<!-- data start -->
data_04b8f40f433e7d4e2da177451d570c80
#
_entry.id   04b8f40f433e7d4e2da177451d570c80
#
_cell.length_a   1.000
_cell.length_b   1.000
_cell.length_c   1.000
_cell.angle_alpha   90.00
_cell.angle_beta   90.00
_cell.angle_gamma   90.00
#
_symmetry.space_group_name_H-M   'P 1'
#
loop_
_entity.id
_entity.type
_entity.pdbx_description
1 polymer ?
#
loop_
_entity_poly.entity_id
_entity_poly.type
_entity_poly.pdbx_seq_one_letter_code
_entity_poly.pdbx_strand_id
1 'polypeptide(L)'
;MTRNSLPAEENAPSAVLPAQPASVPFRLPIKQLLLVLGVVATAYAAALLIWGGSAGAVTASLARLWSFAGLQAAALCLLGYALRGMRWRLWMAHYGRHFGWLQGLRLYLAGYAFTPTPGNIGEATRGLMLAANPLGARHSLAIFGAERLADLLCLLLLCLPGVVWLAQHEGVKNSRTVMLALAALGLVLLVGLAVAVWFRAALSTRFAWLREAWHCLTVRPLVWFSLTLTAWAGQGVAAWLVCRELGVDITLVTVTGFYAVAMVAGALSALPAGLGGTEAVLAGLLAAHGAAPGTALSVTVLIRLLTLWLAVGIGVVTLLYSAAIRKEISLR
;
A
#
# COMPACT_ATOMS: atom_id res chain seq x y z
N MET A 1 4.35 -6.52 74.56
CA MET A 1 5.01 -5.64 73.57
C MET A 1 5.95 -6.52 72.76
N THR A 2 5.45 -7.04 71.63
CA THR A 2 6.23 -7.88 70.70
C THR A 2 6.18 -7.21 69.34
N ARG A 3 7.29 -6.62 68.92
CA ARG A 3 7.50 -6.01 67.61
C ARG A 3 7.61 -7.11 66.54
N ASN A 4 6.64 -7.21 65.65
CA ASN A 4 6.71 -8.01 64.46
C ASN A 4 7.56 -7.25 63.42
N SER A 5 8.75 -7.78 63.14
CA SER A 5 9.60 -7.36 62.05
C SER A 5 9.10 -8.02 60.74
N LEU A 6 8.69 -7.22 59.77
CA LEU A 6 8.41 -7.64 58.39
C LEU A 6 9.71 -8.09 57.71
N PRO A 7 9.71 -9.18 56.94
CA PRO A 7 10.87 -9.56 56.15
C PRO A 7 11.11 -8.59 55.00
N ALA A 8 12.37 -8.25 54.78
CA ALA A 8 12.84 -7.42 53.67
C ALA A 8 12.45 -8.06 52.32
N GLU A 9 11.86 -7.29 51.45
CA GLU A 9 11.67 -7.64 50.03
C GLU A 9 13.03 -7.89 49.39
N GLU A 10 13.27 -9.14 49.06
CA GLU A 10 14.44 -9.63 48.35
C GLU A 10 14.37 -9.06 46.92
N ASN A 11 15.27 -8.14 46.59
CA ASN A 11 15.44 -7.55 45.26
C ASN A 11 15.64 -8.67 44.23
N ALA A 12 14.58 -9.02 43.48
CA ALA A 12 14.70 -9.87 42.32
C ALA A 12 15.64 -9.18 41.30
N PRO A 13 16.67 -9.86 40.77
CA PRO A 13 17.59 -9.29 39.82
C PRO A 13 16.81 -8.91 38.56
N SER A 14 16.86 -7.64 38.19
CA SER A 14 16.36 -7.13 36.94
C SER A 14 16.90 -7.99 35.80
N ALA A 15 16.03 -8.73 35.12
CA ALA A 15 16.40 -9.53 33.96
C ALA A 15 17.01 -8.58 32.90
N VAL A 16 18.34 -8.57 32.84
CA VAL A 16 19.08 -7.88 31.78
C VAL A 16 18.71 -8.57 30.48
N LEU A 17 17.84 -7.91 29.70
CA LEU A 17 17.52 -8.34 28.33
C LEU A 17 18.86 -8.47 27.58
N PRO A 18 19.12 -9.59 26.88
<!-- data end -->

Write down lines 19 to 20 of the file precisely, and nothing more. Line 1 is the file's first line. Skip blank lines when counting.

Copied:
#
loop_